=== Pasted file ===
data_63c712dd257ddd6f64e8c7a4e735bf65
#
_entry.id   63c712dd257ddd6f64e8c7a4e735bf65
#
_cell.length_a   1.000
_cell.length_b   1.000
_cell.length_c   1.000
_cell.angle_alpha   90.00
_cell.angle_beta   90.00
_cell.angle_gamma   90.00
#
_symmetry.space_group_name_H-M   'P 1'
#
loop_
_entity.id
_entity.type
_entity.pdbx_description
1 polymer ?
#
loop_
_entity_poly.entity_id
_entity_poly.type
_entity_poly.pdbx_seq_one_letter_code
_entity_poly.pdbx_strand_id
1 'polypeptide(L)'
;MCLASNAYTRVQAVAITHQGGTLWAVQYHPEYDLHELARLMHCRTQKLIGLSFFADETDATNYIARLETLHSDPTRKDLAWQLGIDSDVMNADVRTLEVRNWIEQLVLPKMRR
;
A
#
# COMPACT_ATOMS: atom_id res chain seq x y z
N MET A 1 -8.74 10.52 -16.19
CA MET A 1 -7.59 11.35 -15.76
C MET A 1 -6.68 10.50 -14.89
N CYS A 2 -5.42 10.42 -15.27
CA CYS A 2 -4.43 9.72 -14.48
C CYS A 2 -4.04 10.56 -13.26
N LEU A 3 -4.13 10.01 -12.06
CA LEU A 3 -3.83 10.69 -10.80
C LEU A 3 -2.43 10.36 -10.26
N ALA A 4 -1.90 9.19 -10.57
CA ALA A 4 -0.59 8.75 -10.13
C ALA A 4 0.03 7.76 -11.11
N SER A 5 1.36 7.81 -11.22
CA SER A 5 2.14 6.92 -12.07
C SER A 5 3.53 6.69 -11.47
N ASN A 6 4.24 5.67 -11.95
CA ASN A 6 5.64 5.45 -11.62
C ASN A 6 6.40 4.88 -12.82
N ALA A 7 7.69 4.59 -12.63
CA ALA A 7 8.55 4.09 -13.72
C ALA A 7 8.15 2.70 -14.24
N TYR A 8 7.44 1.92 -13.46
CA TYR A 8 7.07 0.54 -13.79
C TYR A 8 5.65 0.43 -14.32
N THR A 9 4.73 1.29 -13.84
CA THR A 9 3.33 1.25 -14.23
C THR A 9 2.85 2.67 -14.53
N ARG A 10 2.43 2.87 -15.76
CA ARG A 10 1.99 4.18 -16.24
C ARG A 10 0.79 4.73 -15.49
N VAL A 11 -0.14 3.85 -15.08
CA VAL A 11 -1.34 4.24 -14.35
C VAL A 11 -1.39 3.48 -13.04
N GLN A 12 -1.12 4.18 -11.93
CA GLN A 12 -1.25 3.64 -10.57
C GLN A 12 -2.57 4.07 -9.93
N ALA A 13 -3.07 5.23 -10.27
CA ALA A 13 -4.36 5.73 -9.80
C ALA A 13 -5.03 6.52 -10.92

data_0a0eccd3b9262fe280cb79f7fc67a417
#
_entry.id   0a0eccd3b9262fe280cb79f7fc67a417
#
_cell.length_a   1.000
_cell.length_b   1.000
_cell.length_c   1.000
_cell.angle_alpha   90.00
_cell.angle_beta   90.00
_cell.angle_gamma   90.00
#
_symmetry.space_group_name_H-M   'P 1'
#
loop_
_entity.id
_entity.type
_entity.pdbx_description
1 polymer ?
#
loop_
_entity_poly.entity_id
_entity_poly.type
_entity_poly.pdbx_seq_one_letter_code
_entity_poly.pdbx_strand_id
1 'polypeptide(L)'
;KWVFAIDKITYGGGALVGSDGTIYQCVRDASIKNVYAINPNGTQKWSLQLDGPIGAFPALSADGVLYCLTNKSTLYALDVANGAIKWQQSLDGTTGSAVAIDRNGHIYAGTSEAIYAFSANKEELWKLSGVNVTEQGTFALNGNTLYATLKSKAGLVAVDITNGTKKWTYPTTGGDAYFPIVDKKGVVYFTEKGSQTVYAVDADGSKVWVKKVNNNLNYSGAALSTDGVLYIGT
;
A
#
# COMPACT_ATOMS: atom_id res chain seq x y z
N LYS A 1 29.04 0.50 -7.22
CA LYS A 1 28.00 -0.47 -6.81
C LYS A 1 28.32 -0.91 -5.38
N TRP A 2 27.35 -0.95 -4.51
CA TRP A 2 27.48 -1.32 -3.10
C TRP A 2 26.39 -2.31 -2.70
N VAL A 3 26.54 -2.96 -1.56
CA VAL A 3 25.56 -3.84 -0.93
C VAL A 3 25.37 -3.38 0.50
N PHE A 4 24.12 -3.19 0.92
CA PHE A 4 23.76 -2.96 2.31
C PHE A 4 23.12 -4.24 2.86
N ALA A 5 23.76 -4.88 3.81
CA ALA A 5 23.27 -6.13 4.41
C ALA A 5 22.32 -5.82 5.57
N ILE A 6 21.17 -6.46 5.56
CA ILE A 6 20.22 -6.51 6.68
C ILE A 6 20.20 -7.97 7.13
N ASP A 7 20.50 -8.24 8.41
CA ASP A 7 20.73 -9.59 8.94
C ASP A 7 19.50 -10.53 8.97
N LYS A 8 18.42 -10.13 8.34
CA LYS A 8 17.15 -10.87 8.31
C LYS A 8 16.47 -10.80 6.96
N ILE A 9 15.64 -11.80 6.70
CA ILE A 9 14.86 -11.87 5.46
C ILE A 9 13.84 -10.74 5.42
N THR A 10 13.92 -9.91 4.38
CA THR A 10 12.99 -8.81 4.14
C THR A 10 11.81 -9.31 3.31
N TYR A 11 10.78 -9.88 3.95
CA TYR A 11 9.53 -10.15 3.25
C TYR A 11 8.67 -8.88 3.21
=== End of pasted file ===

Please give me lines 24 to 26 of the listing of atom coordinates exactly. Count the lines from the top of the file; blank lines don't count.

_entity_poly.pdbx_strand_id
1 'polypeptide(L)'
;MCLASNAYTRVQAVAITHQGGTLWAVQYHPEYDLHELARLMHCRTQKLIGLSFFADETDATNYIARLETLHSDPTRKDLAWQLGIDSDVMNADVRTLEVRNWIEQLVLPKMRR